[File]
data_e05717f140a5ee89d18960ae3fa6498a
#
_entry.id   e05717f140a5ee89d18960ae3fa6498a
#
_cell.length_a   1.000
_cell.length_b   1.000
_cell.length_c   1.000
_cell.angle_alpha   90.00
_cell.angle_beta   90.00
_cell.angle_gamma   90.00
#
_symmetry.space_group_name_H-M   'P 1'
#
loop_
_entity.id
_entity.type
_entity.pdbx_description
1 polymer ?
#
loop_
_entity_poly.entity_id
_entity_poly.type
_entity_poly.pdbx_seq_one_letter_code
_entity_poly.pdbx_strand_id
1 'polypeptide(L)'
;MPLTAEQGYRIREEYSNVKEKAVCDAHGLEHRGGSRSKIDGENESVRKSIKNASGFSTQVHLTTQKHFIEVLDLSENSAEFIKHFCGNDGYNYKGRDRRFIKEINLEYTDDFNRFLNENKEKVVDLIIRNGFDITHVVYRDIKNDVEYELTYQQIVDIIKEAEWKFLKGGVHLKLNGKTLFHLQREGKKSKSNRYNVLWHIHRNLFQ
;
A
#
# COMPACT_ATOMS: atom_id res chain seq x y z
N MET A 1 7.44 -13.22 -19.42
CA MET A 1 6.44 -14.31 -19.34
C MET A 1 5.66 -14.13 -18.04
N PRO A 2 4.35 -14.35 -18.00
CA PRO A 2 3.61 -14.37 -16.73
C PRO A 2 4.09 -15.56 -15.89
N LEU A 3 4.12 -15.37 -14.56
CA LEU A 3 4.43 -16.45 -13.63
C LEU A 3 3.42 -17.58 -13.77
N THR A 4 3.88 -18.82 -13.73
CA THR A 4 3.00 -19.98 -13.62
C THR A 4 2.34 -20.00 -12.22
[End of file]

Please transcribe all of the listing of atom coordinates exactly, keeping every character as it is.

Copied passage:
data_e05717f140a5ee89d18960ae3fa6498a
#
_entry.id   e05717f140a5ee89d18960ae3fa6498a
#
_cell.length_a   1.000
_cell.length_b   1.000
_cell.length_c   1.000
_cell.angle_alpha   90.00
_cell.angle_beta   90.00
_cell.angle_gamma   90.00
#
_symmetry.space_group_name_H-M   'P 1'
#
loop_
_entity.id
_entity.type
_entity.pdbx_description
1 polymer ?
#
loop_
_entity_poly.entity_id
_entity_poly.type
_entity_poly.pdbx_seq_one_letter_code
_entity_poly.pdbx_strand_id
1 'polypeptide(L)'
;MPLTAEQGYRIREEYSNVKEKAVCDAHGLEHRGGSRSKIDGENESVRKSIKNASGFSTQVHLTTQKHFIEVLDLSENSAEFIKHFCGNDGYNYKGRDRRFIKEINLEYTDDFNRFLNENKEKVVDLIIRNGFDITHVVYRDIKNDVEYELTYQQIVDIIKEAEWKFLKGGVHLKLNGKTLFHLQREGKKSKSNRYNVLWHIHRNLFQ
;
A
#
# COMPACT_ATOMS: atom_id res chain seq x y z
N MET A 1 7.44 -13.22 -19.42
CA MET A 1 6.44 -14.31 -19.34
C MET A 1 5.66 -14.13 -18.04
N PRO A 2 4.35 -14.35 -18.00
CA PRO A 2 3.61 -14.37 -16.73
C PRO A 2 4.09 -15.56 -15.89
N LEU A 3 4.12 -15.37 -14.56
CA LEU A 3 4.43 -16.45 -13.63
C LEU A 3 3.42 -17.58 -13.77
N THR A 4 3.88 -18.82 -13.73
CA THR A 4 3.00 -19.98 -13.62
C THR A 4 2.34 -20.00 -12.22